Here they are:
The researchers say that for the least bias, if a religious Muslim woman wants to wear a head-covering, the hijab is likely the best choice. That may, however, not be an option given her religious beliefs.
In either case, this research would say to give jurors information about your client’s choice to wear a Muslim head-covering (of any style) and it will reduce negative assumptions.
The very process of sharing the reasons for wearing a head-covering with jurors, gives them the opportunity for emotional connection with your client. Her sharing reasons for the head-covering allows them to ‘see’ her individuality and religious conviction.
We’d call that both making your client more similar to the jurors (through the use of universal values) and giving jurors an opportunity to see “beneath the head-covering” to the woman herself.
Leach AM, Ammar N, England DN, Remigio LM, Kleinberg B, & Verschuere BJ (2016). Less is more? Detecting lies in veiled witnesses. Law and Human Behavior, 40 (4), 401-10 PMID: 27348716
When we began this blog in 2009, the reality that facts don’t matter was one of the first posts we wrote. We wrote again about this reality back in 2011. And we’ve written about it several times since then so…here we go again!
In this new era of fake news and fake news allegations, we’ve seen a surge in the number of “fact checkers” employed by the media to verify accuracy of statements made by people in this country’s leadership. Some think the publicizing of fact checking can be effective against the spread of misinformation. New research (conducted during the 2016 Presidential election) tells us (yet again) that while fact checking is certainly of value, it depends on whether your intended audience is listening.
That is, while fact checking helped study participants understand what was true and not true, that knowledge made no difference in their voting behavior.
While that disturbing reality sinks in, here’s a brief summary of the research which was published by the Royal Society Open Science Journal and concentrated on statements (both factual and inaccurate) made by candidate Trump during the Republican primary campaign of 2016. The researchers conducted their research online with 2,023 participants. As part of the study, participants were presented with four inaccurate statements and four accurate statements made by candidate Trump (you can see the list of statements in the article itself, but they include misstatements on the unemployment rate and the relationship between vaccines and autism). Sometimes the statements were attributed to Trump and other times they were not attributed to any of the candidates. Then, inaccurate statements were corrected using non-partisan sources such as the Bureau of Labor Statistics. So far so good. When the researchers corrected the false statements, belief in those statements fell across the board.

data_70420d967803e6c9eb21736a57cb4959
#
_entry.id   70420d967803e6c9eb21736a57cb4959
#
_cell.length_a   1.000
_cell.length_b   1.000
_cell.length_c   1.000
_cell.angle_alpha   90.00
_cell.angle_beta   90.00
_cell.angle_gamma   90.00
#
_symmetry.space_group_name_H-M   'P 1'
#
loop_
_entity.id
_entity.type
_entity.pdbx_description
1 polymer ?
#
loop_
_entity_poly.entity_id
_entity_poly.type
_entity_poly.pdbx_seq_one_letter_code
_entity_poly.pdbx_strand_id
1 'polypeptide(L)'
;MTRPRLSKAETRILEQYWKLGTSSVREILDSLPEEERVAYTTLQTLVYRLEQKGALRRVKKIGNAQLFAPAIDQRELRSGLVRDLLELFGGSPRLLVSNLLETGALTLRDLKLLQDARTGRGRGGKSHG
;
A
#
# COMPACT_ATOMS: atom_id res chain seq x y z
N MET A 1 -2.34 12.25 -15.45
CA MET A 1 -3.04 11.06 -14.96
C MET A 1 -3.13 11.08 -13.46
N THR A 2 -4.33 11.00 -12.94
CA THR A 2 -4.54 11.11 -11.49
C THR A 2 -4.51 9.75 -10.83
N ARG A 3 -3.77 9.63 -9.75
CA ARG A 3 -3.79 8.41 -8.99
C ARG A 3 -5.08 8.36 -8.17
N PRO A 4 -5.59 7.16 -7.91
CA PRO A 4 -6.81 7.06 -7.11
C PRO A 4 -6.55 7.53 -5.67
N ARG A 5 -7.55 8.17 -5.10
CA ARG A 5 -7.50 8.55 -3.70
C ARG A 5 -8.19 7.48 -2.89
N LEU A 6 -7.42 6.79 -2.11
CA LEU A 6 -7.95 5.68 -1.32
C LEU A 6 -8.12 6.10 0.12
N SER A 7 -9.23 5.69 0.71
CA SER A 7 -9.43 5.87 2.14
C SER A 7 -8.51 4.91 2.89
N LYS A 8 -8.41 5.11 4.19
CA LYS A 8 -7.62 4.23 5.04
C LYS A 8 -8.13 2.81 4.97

That is, belief in the Trump falsehoods fell for Trump-supporting Republicans, Republicans favoring other candidates, and for Democrats.
However, the researchers continued on and examined who the supporters intended to vote for—and the correction of misinformation (and reported self-awareness of the inaccuracy of the statements) made no difference in for whom the Republican participant planned to vote. The only participants less likely to vote for Trump were the Democrats (who’d not planned to vote for him anyway).
The researchers conclude that while fact-checking can change people’s beliefs, their strength of partisanship has an effect on the strength of the change when it comes to voting intention. And, perhaps not surprisingly, the researchers wonder just what would have to happen to change voting intention in the face of strong partisan beliefs. They suggest that people “use political figures as a heuristic to guide evaluation of what is true or false, yet do not necessarily insist on veracity as a prerequisite for supporting political candidates”.
If you don’t think that makes sense, you are not alone (we don’t think it makes much sense either). For years, we have believed (and seen it borne out time after time) that political affiliation is not a difference that makes a difference when it comes to decision-making on litigation cases. Yet, we are seeing increasing amounts of research telling us the USA is so split along partisan lines that perhaps, at least right now, it is a difference that makes a difference. We still have not seen it in our work but you can bet we are watching it closely in ongoing pretrial research. Stay tuned.
Swire, B., Berinsky, A., Lewandowsky, S., & Ecker, U. (2017). Processing political misinformation: comprehending the Trump phenomenon. Royal Society Open Science, 4 (3) DOI: 10.1098/rsos.160802
Or at least, maybe there is no “ugliness penalty” if you are not beautiful. We’ve written a number of times here about the many benefits given to those who are seen as beautiful or attractive. This paper debunks the stereotype and says that salary goes beyond appearance and individual differences matter too.
The researchers used a nationally representative US data set (from the National Longitudinal Survey of Adolescent Health aka “Add Health”) with “precise and repeated measures of physical attractiveness”. In this data set, are researcher-ratings of physical attractiveness of all participants (on a five-point scale) at four different points over a 13 year period. And what did they find? Overall, say the authors, the “beauty premium” completely disappeared when other factors (e.g., health, intelligence, better personality traits) were controlled for statistically.
“Physically more attractive workers may earn more, not necessarily because they are more beautiful, but because they are healthier, more intelligent, and have better personality traits conducive to higher earnings, such as being more Conscientious, more Extraverted, and less Neurotic,” explains Kanazawa.
Other research would say that beauty or attractiveness could account for some of these other personality characteristics as they can be shaped by how others respond to us. As the authors discuss their findings, they mention this reality and comment that (because the dataset ended at age 29) they are unable to account for the impact of life experience on Neuroticism (for example).
“To the extent that physically less attractive individuals are more likely to have negative life experiences, physical attractiveness may still be an ultimate cause of earnings via Neuroticism.”